A Chicago heiress in Paris is reported to have recently taken a leaf from the book of Marie Bashkirtseff, the Russian artist, and to have made an ocular demonstration of her wealth to the money worshippers of Europe. Say what you may of money-worship in America, there is nowhere such a marketing of anything and everything for money as there is in Europe. You can buy titles, rank, orders of nobility, anything you want from European sovereigns if only you have money.
"How do they know we have any money?" inquired the Chicago heiress of her mother, who is her companion in their residence abroad. "They hear we have, but Chicago is a great way off. We must let them see that we have money." And so it happened that a great loan was immediately negotiated in Chicago on the security of boulevard and choice city property, and forthwith there was a letter of credit sent to Paris for a fabulous sum, payable to the order of the Chicago heiress. Then followed a withdrawal of the immense sum—reported to be upwards of 2,500,000 francs, or $500,000—from the Bank of France, and then a most unique exhibition of the heiress surrounded by evidences of her wealth. It was, in fact, an exhibition, although it was announced that she had been ill and that a remittance from her vast interests in Chicago had, by accident, been pail to her in her sickchamber. the whole affair was undoubtedly prearranged to impress all Paris by a great coup d'etat with the possessions of the la belle Americaine from the windy metropolis of World's Fair importance. It was cleverly worked and all Paris exclaims: "Mon Dieu, what a rich and clever people these Americans! How fascinating and what a lovely conquest for a great prince is the fair heiress from Chicago!"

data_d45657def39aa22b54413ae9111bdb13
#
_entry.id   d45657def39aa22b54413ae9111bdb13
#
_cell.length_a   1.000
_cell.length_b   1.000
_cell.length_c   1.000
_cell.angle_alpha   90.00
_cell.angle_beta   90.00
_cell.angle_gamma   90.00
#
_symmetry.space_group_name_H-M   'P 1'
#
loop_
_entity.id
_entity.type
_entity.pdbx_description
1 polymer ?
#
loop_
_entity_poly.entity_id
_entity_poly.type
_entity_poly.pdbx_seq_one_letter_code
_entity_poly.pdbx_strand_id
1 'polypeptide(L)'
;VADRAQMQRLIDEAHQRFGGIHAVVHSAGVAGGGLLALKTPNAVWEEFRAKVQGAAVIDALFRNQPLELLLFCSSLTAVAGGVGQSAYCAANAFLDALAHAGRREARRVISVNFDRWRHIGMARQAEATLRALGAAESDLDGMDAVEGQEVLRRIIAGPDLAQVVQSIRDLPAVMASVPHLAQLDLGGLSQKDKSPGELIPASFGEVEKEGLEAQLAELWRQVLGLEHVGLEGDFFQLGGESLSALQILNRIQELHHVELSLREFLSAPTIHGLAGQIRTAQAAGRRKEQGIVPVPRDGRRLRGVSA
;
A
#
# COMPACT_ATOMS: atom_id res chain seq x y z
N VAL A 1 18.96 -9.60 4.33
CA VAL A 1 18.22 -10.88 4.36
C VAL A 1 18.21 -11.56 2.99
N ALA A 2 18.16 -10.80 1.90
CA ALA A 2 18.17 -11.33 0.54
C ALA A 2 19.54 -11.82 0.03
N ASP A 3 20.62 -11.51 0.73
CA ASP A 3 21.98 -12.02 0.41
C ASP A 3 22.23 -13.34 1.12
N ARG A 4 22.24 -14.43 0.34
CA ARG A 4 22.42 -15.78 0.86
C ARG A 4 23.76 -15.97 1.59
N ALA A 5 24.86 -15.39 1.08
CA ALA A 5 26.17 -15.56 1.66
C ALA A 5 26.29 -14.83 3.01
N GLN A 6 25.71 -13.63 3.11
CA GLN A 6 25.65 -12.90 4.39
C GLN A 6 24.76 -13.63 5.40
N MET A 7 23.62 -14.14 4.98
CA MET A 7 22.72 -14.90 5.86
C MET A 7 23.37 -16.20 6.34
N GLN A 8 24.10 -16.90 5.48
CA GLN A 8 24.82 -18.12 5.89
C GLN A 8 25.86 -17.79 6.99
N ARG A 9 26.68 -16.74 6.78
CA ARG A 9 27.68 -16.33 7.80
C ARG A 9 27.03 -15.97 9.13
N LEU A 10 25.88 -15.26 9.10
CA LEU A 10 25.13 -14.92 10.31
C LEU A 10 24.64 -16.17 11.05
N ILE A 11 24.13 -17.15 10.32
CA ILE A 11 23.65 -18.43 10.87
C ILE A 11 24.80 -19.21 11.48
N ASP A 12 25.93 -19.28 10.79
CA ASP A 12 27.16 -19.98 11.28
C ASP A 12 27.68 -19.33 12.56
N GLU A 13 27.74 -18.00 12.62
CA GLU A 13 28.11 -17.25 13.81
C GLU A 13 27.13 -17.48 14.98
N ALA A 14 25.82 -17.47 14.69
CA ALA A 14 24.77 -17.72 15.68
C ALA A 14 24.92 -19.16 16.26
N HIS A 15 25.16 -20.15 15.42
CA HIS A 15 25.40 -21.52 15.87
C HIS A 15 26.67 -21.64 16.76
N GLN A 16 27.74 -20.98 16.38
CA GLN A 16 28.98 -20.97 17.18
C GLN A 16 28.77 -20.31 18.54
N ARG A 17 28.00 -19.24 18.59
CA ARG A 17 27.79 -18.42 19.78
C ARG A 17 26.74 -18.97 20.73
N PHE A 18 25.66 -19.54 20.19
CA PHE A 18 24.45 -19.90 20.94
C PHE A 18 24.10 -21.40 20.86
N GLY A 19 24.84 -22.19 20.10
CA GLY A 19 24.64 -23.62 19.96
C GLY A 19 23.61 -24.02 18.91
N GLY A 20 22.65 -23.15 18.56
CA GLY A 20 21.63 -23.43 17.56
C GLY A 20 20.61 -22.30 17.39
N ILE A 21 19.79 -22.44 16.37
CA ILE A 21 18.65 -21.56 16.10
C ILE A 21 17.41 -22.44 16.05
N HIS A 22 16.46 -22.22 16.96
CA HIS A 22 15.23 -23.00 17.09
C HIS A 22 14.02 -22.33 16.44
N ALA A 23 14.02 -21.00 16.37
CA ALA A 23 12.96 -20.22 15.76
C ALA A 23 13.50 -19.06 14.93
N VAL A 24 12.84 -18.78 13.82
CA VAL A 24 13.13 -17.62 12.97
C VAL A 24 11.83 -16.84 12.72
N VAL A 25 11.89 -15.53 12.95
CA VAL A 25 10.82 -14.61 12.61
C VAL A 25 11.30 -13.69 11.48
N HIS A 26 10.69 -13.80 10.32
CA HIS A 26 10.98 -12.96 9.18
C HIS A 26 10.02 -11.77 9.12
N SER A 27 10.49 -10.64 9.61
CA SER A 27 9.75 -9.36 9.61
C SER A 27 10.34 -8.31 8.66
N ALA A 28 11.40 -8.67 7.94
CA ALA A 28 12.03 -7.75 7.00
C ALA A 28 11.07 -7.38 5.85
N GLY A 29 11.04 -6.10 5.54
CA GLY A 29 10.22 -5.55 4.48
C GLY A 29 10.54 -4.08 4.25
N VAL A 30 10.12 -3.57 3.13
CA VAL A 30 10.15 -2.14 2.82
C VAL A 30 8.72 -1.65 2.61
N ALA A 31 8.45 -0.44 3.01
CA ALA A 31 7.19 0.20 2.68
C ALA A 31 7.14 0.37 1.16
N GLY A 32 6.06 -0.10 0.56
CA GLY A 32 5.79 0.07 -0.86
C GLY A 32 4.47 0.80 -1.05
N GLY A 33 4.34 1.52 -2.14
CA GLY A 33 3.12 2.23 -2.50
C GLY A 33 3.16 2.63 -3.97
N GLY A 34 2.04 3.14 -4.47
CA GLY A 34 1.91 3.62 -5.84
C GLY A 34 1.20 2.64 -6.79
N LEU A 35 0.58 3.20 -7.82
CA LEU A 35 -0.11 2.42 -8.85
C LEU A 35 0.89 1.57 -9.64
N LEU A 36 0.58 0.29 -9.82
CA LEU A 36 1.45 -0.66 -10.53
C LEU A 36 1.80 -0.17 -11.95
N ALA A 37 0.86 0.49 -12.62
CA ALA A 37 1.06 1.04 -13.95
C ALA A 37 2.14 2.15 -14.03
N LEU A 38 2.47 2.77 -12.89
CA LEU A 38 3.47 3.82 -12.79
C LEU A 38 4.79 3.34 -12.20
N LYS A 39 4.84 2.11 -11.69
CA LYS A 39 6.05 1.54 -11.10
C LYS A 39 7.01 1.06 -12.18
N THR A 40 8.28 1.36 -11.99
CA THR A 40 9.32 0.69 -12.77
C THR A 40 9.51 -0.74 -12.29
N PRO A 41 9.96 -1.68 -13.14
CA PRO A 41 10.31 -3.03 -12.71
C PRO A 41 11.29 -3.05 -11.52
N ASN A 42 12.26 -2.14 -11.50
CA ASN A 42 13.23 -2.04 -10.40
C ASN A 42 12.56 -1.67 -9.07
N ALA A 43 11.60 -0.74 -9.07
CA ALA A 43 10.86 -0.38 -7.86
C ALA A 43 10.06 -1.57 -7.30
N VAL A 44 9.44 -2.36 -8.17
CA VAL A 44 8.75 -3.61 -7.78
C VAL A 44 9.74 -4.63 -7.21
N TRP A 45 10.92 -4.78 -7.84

Illustrated Police News, July 26,1890.